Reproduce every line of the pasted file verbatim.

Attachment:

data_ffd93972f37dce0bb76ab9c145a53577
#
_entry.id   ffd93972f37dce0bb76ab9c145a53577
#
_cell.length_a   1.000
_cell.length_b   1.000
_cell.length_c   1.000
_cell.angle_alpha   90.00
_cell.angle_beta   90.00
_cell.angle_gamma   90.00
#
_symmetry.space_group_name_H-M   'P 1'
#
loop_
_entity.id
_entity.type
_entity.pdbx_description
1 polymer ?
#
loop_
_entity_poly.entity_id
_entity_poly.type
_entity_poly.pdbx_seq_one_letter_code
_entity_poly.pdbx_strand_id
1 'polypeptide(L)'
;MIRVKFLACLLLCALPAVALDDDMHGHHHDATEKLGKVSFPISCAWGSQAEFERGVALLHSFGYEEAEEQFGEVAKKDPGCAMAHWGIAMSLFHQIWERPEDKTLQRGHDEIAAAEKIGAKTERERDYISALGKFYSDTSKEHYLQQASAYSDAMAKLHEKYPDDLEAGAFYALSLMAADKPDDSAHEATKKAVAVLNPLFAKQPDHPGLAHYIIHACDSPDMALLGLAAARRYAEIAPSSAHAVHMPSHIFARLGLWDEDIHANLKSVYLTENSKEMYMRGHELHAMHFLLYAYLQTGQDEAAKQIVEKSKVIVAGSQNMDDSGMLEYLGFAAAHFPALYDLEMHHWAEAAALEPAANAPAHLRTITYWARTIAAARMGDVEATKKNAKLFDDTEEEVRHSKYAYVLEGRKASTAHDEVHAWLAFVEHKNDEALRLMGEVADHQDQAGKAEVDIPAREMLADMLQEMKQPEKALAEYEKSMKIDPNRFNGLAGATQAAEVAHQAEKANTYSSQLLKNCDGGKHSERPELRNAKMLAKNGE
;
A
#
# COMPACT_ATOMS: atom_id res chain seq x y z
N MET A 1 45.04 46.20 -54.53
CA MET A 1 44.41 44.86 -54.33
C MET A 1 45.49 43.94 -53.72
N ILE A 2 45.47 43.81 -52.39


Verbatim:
data_ffd93972f37dce0bb76ab9c145a53577
#
_entry.id   ffd93972f37dce0bb76ab9c145a53577
#
_cell.length_a   1.000
_cell.length_b   1.000
_cell.length_c   1.000
_cell.angle_alpha   90.00
_cell.angle_beta   90.00
_cell.angle_gamma   90.00
#
_symmetry.space_group_name_H-M   'P 1'
#
loop_
_entity.id
_entity.type
_entity.pdbx_description
1 polymer ?
#
loop_
_entity_poly.entity_id
_entity_poly.type
_entity_poly.pdbx_seq_one_letter_code
_entity_poly.pdbx_strand_id
1 'polypeptide(L)'
;MIRVKFLACLLLCALPAVALDDDMHGHHHDATEKLGKVSFPISCAWGSQAEFERGVALLHSFGYEEAEEQFGEVAKKDPGCAMAHWGIAMSLFHQIWERPEDKTLQRGHDEIAAAEKIGAKTERERDYISALGKFYSDTSKEHYLQQASAYSDAMAKLHEKYPDDLEAGAFYALSLMAADKPDDSAHEATKKAVAVLNPLFAKQPDHPGLAHYIIHACDSPDMALLGLAAARRYAEIAPSSAHAVHMPSHIFARLGLWDEDIHANLKSVYLTENSKEMYMRGHELHAMHFLLYAYLQTGQDEAAKQIVEKSKVIVAGSQNMDDSGMLEYLGFAAAHFPALYDLEMHHWAEAAALEPAANAPAHLRTITYWARTIAAARMGDVEATKKNAKLFDDTEEEVRHSKYAYVLEGRKASTAHDEVHAWLAFVEHKNDEALRLMGEVADHQDQAGKAEVDIPAREMLADMLQEMKQPEKALAEYEKSMKIDPNRFNGLAGATQAAEVAHQAEKANTYSSQLLKNCDGGKHSERPELRNAKMLAKNGE
;
A
#
# COMPACT_ATOMS: atom_id res chain seq x y z
N MET A 1 45.04 46.20 -54.53
CA MET A 1 44.41 44.86 -54.33
C MET A 1 45.49 43.94 -53.72
N ILE A 2 45.47 43.81 -52.39